Time to look back on the month of August and see what we have learned.
August has drawn to a close and we are now an important amount wiser on the subject of engines. Among the discoveries are that a combination of regulations and fuel prices have made life uncongenial for large capacity engines. Both in Europe and the US, the V6 is increasingly rare. Furthermore, even the staple of mass-market, mid-range motoring, the boring old 2.0 litre 4-cylinder is beginning look much less like the first rung on the ladder to power and prestige. In a world of buzzy three-cylinders and blown 1.2 litres four-cylinders, the 2.0 litre four has the aura of profligacy once reserved for in-line sixes. The diminishing technical awareness of drivers means this change remains largely unremarked. What buyers want is fuel economy and low CO2 figure. What´s under the bonnet is a matter of near total indifference.
The theme of the month´s focus on the 4-cylinder made clear the division between firms for whom the engine matters and those for whom it didn´t. Sean´s item on the Douvrin 4-cylinder drew parallels with GM´s all-purpose nail, the Iron Duke. From this you could simply lump the entire French motor industry together as Moteurs Generales. French
cars have their strengths but it is a curiosity that since the end of Citroen´s dalliance with boxer motors and air-cooling, the French have focussed elsewhere in their efforts to provide modern motoring. Their excuse has been the hang-over of punitive taxation on larger-engine cars. That said, PSA did work very hard to develop diesel engines in the 80s and 90s. Alas, ceding competence in large engines meant ceding prestige and this has cost PSA and Renault dearly. When it came time for a large diesel they turned to Jaguar for the C6. Conversely, the Americans, and GM in particular, were never terribly interested in small engines, and for them a 4-cylinder meant very small. If France showed the 2.0 litre as the upper limit of moderation, the US showed the 2.5 as the lower limit of excess. 2.0 to 2.5 litres is both a centre and a rough spot in engine sizes, neither small enough nor big enough at the same time. The result in both French and American cases has been that millions of drivers had coarse, characterless engines inflicted upon them.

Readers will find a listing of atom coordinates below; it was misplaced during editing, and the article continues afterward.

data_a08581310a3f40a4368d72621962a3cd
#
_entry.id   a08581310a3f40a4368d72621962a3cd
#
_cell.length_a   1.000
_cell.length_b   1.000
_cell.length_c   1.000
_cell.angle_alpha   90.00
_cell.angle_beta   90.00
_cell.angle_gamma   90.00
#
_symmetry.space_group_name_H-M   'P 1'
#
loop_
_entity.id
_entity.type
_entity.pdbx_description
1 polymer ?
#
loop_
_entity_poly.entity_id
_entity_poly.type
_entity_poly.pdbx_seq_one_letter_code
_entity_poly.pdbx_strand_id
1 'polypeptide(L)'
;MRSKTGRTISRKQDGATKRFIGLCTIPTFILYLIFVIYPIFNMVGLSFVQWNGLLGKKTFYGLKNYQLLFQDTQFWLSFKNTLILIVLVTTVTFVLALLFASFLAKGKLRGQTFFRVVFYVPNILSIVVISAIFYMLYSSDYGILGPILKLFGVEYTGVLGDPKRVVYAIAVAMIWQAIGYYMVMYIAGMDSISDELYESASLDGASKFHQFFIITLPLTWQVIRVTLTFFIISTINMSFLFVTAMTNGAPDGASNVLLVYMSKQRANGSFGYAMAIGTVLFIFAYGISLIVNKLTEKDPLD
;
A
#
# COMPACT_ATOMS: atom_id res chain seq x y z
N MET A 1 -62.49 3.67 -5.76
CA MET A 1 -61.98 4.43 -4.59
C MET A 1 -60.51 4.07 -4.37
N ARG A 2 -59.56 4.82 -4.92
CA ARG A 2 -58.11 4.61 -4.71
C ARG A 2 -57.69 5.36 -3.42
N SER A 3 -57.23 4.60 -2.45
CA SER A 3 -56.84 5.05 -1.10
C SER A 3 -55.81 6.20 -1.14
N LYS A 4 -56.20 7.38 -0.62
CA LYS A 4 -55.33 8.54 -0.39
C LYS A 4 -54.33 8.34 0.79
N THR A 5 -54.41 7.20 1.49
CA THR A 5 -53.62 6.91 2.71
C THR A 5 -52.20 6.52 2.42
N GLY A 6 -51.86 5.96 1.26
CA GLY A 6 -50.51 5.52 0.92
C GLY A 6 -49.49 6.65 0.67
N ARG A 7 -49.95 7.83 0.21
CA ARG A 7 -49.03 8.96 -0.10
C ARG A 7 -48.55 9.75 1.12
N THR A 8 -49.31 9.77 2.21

Eoin Doyle has observed in his article that “any marque with pretensions to greatness has designed and produced its own” engines. Triumph still had such pretensions when it attempted to design the ill-starred V8. Oddly, Opel has for the most part has designed its own engines (with exceptions such as the diesel 2.5 borrowed for the Omega “B” from BMW) and yet greatness eludes them. Would not the Senator “A” have been a different car if it had challenged Mercedes with a good 8-cylinder unit? Fiat are still building their own engines but lack range in the outputs and are dismal at diesel. Saab was trammelled by their incapacity to build better engines of their own. Lancia lost their soul the day they put a Fiat twin-cam under the bonnet of the Beta. VW is a sterling example of pretensions to greatness, yet they are not known for this as much as the lavishness of their interior trim and skill at dissecting the market. Their experiments in W8 technology are curiosities and no-one sings praises of their sixes as they do the BMW six. Honda are unarguably an engine-centred firm but we failed to devote a single article to them. And BMW take great pains to avoid using anyone else´s power-plants and we ignored them too.
Also ignored: the V-8, in general. This class is less unusual, historically, in the US but is a rarity in passenger cars there today. In Europe the V8 has been reserved for high-ranking vehicles such as BMW 750s, Jaguar XJs and also, surprisingly, Volvo who sold the S80 with their 4.4 litre B8444S engine. Rolls-Royce get by with a modified BMW unit. Jaguar offer a V8 in 5.0 litre capacity and if you want it supercharged, simply play them more money. Tellingly, they offer the same body with a 2.0 litre 4-cylinder turbo too, another sign of downsizing. Not a word about Lexus. We didn´t cover any of this but we´ll probably return to the subject when time permits. Underlying this neglect is the fact that large engines are not where the action is.
A survey of Ford, GM, Fiat and Opel´s engine ranges showed most diversity was in the 1-0 to 2-0 litre capacity range. And the mass market V6 is almost extinct. The news is about “twin-air” engines, turbo-charged 3-cylinder engines and high-efficiency supporting systems marketed under a variety of labels. It could be said to be interesting, but it´s not romantic, is it?. And the ecological benefits are open to question. How long are those stressed engines going to last? The Dutch government found that more fuel efficient engines simply allowed people to travel more kilometres. What people don´t do is use less fuel to travel the same miles. The planet doesn´t care if we go 4800 miles on 100 a gallons of fuel or 2200 miles; rather it´s whether we use 100 gallons of fuel or 50. Fuel consumption in the absolute shows no sign of reducing. I could argue then that the world would be nicer if we enjoyed smooth spinning 6s and 8s and drove less than if all we do is downsize to throbbing 3s. Drive less, but enjoy it more.